It’s the end of another summer. Yes, I know that summer doesn’t technically end until September 22, but for me, as a teacher, summer is effectively over. And before anyone says anything about teachers having the whole summer off, blah, blah, blah, let me remind you that we’re working our tails off for ten months out of the year including our “own time”  during evenings, weekends, and holidays, PLUS we attend meetings , college classes, and professional development during the summer, so bugger off about that particular point. There, enough said about it.

I’m not a huge summer fan in terms of weather. I hate hot and humid and I’m an autumn girl through and through, but I enjoy the recovery time from my job.

This summer was incredibly busy, despite being the first summer that I haven’t worked a second job in several years. I think I tried to cram in everything that I’m not able to do during the school year and wore myself out in the process. Here is a sampling of Summer 2018.

  • I was able to let my natural body clock have its way again. I’m naturally a night owl and it felt SO GOOD to just sleep and wake up naturally. If only school started at 10:00.
  • I painted the living room. It really needed it, having been more than ten years since I had painted it last. While I love the finished product, I forgot how draining painting a room can be. At least I don’t have to do it for another ten years and I bought new curtains to boot.
  • Marty and I attended a lot of funeral home visitations and funerals summer, some expected, some not. Either way, it’s a reminder that we only get one shot at this life and I intend to fit in everything I can while I can. That also means staying active and being healthy in both mind and body so that I can do all of the things I want to do before it’s my turn. We said goodbye to some very special people this year. It makes you appreciate loved ones, and your time, all the more. We’re not promised tomorrow.
  • I did some spiritual insight seeking, learning to meditate and to spend time looking within, to be spiritually in tune with myself and with God. I believe we are given spiritual gifts, we just don’t use them like we should. I’d like to get better at that.
  • We went on vacation. See the July post for details about the “Ocean and Dead People Tour”, which was awesome. Anytime I’m near the ocean, I’m happy.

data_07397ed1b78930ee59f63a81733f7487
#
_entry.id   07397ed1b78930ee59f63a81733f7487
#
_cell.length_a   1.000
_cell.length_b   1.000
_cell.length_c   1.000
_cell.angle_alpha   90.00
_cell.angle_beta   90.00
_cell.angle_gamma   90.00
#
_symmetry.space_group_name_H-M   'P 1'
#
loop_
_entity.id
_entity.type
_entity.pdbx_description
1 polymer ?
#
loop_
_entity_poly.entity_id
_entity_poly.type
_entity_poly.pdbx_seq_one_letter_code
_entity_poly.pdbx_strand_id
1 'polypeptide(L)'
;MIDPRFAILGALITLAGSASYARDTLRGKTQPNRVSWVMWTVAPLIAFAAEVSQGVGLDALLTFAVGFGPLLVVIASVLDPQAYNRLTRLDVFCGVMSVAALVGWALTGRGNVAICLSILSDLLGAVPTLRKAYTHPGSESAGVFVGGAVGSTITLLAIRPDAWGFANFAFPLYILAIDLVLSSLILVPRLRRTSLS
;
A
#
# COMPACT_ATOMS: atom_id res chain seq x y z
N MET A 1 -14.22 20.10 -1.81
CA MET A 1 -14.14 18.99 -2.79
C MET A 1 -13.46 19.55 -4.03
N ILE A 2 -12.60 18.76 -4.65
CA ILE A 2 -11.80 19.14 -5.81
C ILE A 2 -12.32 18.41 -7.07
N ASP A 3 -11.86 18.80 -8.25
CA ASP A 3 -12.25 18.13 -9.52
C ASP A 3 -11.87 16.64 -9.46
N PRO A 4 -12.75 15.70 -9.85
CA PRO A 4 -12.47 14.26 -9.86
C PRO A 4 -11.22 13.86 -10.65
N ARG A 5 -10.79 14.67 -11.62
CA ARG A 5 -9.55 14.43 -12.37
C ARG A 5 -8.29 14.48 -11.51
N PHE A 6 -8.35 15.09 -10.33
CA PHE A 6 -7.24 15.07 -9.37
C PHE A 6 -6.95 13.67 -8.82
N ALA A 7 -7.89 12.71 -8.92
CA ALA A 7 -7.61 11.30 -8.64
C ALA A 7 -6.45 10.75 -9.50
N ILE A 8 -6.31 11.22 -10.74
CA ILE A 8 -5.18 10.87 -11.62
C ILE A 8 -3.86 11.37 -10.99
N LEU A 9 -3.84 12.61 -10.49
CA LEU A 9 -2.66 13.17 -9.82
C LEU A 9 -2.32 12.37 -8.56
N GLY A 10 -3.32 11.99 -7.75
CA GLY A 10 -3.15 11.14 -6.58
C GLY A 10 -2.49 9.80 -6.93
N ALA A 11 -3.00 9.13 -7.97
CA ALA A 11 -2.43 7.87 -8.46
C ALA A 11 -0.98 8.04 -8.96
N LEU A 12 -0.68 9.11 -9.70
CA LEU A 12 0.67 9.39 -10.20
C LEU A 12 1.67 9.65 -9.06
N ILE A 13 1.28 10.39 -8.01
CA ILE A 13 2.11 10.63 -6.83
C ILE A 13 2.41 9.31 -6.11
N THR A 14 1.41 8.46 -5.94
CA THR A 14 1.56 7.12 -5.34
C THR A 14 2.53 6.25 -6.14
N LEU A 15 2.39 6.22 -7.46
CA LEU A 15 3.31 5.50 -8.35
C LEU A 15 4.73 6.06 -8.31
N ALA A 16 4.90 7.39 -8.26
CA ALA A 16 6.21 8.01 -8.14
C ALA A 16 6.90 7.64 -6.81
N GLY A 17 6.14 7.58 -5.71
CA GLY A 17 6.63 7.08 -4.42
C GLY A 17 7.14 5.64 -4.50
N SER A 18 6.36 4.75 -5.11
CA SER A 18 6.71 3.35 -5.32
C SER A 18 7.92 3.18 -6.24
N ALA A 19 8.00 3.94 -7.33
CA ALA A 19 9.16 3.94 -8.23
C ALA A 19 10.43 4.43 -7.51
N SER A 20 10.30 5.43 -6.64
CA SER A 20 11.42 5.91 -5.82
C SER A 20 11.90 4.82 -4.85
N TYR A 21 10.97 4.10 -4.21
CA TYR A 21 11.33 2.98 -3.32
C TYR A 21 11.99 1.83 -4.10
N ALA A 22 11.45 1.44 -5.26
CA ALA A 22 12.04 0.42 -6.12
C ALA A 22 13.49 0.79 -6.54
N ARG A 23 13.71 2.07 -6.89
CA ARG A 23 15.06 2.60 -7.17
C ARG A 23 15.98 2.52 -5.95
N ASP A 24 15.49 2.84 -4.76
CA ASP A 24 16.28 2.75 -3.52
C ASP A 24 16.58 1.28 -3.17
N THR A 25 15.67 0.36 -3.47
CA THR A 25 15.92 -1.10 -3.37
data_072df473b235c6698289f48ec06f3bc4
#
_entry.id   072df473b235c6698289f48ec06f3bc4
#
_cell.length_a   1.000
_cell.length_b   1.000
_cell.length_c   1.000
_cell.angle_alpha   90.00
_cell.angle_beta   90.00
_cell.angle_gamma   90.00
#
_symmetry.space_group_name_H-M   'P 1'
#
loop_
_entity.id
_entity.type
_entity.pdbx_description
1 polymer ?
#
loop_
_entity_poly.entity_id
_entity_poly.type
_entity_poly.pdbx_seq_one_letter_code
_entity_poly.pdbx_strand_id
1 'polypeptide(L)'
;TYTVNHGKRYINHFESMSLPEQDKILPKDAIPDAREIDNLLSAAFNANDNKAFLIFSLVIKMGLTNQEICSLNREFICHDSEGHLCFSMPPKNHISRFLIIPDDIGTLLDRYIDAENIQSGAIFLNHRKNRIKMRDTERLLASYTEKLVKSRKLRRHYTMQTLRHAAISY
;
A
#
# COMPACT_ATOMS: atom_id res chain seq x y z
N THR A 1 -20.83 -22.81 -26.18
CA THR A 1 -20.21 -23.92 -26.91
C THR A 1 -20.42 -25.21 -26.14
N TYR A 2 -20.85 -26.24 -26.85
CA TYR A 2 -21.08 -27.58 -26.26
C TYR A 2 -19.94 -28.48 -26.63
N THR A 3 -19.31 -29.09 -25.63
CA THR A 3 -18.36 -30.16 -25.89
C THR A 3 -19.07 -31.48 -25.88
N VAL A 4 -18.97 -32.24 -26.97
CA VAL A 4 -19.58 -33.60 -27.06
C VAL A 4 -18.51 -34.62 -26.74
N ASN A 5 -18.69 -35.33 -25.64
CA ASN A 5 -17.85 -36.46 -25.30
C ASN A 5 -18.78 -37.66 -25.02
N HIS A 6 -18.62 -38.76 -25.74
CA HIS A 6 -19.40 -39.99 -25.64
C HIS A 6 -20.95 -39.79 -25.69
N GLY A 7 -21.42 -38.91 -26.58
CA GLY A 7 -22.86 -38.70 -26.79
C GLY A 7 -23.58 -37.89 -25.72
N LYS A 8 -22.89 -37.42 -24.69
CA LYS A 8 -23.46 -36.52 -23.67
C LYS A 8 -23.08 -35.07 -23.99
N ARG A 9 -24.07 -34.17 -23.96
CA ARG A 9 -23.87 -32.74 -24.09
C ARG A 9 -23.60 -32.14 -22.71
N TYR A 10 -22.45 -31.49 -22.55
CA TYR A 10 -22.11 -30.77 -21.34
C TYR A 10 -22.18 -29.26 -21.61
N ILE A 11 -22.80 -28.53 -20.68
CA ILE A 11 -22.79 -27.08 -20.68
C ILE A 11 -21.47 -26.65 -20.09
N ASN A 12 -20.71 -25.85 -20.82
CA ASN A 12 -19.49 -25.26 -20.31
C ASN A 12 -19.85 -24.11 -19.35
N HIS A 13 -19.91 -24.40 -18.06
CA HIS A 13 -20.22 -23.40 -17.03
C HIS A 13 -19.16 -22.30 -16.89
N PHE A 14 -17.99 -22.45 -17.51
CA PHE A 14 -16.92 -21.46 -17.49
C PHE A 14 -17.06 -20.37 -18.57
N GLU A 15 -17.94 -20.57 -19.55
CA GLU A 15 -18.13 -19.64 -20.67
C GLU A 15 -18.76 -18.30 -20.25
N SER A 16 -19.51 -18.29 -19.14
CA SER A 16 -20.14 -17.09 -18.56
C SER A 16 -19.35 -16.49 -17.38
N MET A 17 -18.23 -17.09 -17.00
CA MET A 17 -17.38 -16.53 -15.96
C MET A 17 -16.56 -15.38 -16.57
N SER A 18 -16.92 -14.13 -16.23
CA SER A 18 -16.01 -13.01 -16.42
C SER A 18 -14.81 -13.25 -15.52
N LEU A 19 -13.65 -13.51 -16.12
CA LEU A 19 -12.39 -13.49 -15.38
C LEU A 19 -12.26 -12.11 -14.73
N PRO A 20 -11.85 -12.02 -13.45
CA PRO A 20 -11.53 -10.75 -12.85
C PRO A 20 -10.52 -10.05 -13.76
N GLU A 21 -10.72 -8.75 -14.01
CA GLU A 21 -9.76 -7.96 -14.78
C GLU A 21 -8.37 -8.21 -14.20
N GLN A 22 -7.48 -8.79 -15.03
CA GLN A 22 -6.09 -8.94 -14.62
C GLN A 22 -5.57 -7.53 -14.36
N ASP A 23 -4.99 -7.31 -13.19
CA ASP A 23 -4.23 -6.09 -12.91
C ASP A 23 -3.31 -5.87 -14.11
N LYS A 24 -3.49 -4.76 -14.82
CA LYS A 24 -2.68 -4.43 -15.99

• Speaking of our vacation, we did a lot more family history research. We’re kind of obsessed, although Marty would argue that I may have an addiction to Ancestry-crack.
  • I published my book, Traveler, as a paperback through Amazon.com and donated a copy to my local library. It was kind of a big deal for me. Check it out.
  • I read books that were not related to school or schoolwork. Heavenly.
  • I wrote. Not as much as I would have liked, but I did write.
  • I took Youngest Child to rehearsals and did hair for his show. High school kids are awesome, and I sincerely mean that.
  • I auditioned for a show and then I went to rehearsals.
  • I made two new adorable kitty friends. They live across the street and come to visit us pretty much every night for pets and treats. I love them.
  • We spent family time together, precious these days. The boys are starting to go off in their own directions and the time when they will only come home to visit is approaching quickly. I treasure our family dinners, the boys’ impromtu baseball and football games in front of the house, the flying Nerf darts, even the insults. I hope their memories of these days will be happy, too.
  • Marty and I went on lots of dates, including finally going to the Detroit Riverwalk for the first time. This is a good married-person thing to do. Often. I highly recommend it.
  • We started watching The Crown. I’m addicted. And Prince Philip is a jerky-jerk.
  • I rode my bike, Lulu, a lot. We didn’t get the theatre bike group going again, I was too busy to commit to a night this summer, but whenever I had to go to the library or somewhere within 3ish miles, I walked or rode Lulu. Good times.